Boy, with all my financial woes, that was a tough one! I finally decided that money can pay my bills and soften the hard edges of my life, but it also disappears. So I decided on the best seller. That way my family can say best-selling author instead of writer. And perhaps the money will come anyway at some point in time. And in years to come, when I'm gone, they'll still have a piece of me for generations.

P.I. Barrington said...

If I won the Lottery, I could BE a Best Selling author!!

Casey McNeal said...

If you win the lottery you can afford to promote any book to become a bestseller. If fact, there are more than a few stories of folks who use money and business moxey to "manufacture" their book into a bestseller.

Write a book, publish it, get the right representation (e.g., "publicist" ... not publisher), dump a lot of money into the method (which is NOT through advertising, btw), and ... voila... a best seller is born.

It is a common myth that books become bestsellers simply because they're "just that great."

I don't want to burst anyone's bubble or embarrass any notable authors by confessing here the strategies they used to create their bestsellers. I will tell you that you definitely know some of these authors, and sadly, some of their bestsellers were not even written by them.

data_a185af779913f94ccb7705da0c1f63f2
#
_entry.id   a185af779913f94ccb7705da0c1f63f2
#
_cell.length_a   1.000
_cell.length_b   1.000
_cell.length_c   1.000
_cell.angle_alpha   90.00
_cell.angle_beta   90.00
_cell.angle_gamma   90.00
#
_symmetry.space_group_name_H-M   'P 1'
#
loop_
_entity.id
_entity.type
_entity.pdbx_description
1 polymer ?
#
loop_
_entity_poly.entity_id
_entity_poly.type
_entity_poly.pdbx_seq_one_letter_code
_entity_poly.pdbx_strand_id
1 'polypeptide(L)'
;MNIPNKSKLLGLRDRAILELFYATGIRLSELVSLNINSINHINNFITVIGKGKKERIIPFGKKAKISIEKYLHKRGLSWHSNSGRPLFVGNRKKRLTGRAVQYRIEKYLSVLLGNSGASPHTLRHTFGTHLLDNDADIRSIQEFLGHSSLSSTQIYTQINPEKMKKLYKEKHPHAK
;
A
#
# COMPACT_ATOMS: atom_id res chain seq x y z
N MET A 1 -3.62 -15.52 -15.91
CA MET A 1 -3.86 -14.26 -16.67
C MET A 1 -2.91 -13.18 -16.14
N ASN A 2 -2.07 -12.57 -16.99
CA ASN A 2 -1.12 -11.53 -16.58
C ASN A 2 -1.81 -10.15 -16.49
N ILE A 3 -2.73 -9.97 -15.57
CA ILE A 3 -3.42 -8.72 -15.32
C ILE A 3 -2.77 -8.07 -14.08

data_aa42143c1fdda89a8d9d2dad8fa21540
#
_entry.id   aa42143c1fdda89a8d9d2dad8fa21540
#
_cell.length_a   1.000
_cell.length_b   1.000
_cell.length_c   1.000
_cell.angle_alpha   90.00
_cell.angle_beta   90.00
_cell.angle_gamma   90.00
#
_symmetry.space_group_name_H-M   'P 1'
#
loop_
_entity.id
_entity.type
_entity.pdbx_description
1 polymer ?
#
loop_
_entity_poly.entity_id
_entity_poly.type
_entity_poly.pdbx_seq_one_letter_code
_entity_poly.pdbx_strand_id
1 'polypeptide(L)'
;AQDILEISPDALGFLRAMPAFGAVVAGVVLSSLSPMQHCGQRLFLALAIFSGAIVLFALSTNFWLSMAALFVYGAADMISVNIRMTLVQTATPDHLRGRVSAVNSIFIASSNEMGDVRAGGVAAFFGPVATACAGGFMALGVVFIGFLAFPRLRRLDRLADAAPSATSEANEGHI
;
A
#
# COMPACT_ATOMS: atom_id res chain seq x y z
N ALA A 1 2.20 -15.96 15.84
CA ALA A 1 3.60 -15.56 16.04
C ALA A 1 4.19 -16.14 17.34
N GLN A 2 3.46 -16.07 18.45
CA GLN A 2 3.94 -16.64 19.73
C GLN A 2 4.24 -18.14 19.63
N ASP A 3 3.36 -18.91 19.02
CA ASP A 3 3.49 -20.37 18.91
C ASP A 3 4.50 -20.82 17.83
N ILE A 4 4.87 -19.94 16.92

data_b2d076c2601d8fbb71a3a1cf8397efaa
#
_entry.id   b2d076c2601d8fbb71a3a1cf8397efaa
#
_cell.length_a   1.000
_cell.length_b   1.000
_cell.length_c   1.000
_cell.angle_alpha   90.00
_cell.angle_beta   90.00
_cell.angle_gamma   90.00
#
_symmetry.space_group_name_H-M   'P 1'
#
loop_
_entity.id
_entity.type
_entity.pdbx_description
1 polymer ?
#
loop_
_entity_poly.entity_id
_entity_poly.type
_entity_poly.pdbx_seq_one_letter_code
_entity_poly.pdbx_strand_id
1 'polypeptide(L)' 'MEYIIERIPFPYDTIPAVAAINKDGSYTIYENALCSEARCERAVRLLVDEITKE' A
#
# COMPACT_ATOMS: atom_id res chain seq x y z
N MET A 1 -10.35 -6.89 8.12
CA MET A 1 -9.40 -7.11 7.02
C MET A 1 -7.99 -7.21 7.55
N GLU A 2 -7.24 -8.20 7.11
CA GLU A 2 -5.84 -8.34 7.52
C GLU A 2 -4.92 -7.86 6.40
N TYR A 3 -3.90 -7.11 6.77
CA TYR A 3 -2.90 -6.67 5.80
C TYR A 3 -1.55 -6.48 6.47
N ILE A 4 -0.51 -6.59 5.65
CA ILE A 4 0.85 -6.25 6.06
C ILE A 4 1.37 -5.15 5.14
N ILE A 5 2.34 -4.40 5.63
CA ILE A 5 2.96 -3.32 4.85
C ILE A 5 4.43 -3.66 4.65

It requires a lot of money to do it though... so I guess you'd have to win the lottery first.

Gee, now I guess we're back where we started. ;~)

I still believe in the old fashioned way, by writing a good book that people like enough to buy 100,000 copies.

If I had the money needed to do it with the formulaic technique, I'd be happy to compromise on my beliefs. If anyone out there has access to financial resources, I will gladly share the business methodology for creating a bestseller. While it is costly, the return on investment is ten fold.

I bet you're curious now>>> :~)

For those of you who are not rich... I wish you every success in your endeavors to hit it big the old fashioned way.

Best wishes,
Dr Casey McNeal
Author of
"Building Relationships: How To Work With People," and Co-author of "Life Choices: Navigating Difficult Paths"

Sheryl said...

Well, it’s awfully hard to write because you love to when you’re a starving skeleton at the keyboard. The bony old fingers clacking on the keyboard are awfully distracting! Hmmm, I think I would like some financial security to free up my mind and time--and allow those bestselling words to flow, so…lottery, I suppose.

Nice post!
Sheryl
xx

Sue Roebuck said...

Best-seller, without a doubt. I'd be rich from something I'd done and not from luck so I'd feel satisfied with myself.

Grilsgood said...

Neithr, writign is work, prefer to live on my investment income...lol

Jaden Terrell said...

Lottery. If I won the lottery, I could spend more of my time writing (thereby having more time to devote to becoming a better writer--and I would rather write a wonderful book that's not a bestseller than a bestseller that's not very good). I would also be able to help family and friends, get my doctorate in literacy and begin a literacy program for teenagers with dyslexia. And I would be able to afford the promotion to become a bestseller, if the work merits it.

patbean said...

Difficult decision, but I think I'm with you

Marilyn Meredith a.k.a. F. M. Meredith said...

I didn't buy any tickets for the lottery never do--but it would be nice to win one and be able to help all my family who I end up helping without winning the lottery. LOL

I've written and published nearly 30 books, but certainly not making a living from my writing. It would be nice though.

Marilyn